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Santa Cruz Residents Join Largest Anti-Fracking Rally in California History
On March 15, a group of 50 Santa Cruz residents boarded a chartered bus to Sacramento to urge Governor Brown to protect the state’s air, water, and climate from fracking pollution. They were joined by 25 other buses from all over the state, and others, to form a crowd of over 3000 for the rally, which took take place on the Capitol Lawn.
Photo: Group assembled for bus ride at Gateway Plaza, Santa Cruz
Organized by the statewide coalition Californians Against Fracking and more than 80 individual environmental and public health organizations, the protest and march featured speakers from around California who are witnessing fracking in their communities and are organizing to end the use of this toxic way of producing oil and gas. Locally, the bus was organized by 350SantaCruz.org, a group dedicated to fighting and reversing climate change.
Santa Cruz County already has a fracking ban which was authored by John Leopold, but our close neighbors in San Benito County are presently fighting to put a ballot measure before voters to stop fracking near farms, wineries, homes and the Pinnacles National Monument. The water from San Benito drains into our beloved Monterey Bay National Marine Sanctuary, threatening marine life, tourism and fishing.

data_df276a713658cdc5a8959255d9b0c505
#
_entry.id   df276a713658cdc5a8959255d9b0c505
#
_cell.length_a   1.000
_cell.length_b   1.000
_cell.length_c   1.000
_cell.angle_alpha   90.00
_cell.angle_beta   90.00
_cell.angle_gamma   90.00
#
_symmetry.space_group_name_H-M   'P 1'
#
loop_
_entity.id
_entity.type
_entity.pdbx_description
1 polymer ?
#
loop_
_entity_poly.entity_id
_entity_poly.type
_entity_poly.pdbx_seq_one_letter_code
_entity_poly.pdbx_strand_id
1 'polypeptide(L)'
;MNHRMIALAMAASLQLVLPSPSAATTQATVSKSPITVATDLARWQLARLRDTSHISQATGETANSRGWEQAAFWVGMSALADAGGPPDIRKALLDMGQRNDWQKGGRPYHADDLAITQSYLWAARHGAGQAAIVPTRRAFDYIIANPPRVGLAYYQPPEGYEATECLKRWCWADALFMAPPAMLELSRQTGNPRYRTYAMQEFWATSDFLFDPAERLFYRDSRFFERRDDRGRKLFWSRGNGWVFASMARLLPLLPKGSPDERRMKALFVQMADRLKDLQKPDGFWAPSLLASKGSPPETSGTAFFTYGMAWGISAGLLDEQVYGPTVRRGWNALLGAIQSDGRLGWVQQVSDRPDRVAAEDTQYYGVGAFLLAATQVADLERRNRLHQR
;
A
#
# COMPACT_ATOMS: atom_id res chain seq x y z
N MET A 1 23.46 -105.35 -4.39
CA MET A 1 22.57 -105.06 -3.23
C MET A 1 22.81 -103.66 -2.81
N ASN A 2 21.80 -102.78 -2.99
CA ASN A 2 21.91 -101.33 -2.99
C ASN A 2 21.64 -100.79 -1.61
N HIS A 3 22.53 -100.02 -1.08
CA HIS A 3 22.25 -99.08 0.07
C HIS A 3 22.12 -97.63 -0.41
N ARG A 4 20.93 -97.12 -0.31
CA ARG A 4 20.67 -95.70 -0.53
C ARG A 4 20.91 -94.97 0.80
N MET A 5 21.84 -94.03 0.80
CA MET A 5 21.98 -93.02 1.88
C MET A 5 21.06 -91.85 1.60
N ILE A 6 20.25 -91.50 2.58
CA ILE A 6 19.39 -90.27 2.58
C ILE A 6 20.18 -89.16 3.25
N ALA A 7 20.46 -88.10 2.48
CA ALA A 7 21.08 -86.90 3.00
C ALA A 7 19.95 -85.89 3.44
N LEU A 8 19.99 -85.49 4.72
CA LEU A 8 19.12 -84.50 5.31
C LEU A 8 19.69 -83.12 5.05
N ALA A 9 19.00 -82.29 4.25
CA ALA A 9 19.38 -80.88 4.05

Farmers, health professionals, environmental experts and citizens of affected communities urged Gov. Brown to end fracking to protect the state’s air, water, health and climate from fracking pollution. Fracking blasts huge volumes of water mixed with toxic chemicals into the ground to break up rock formations.
New fracking and acidization techniques are opening up new sources of dirty oil in California’s Monterey Shale formation to extraction and combustion, threatening the state’s leadership on climate. Fracking also uses vast amounts of water and threatens to pollute water supplies at a time when California faces a devastating drought.
Acidization involves actually dissolving the rock matrix with Hydrofluoric Acid, an extremely hazardous material.
Birth defects are more common in babies born to mothers living near fracked wells, according to a new Colorado School of Public Health study. In California, a recent report found that fracking and acidizing operations employed 12 dangerous “air toxic” chemicals hundreds of times in the Los Angeles Basin over a period of a few months.
350 Santa Cruz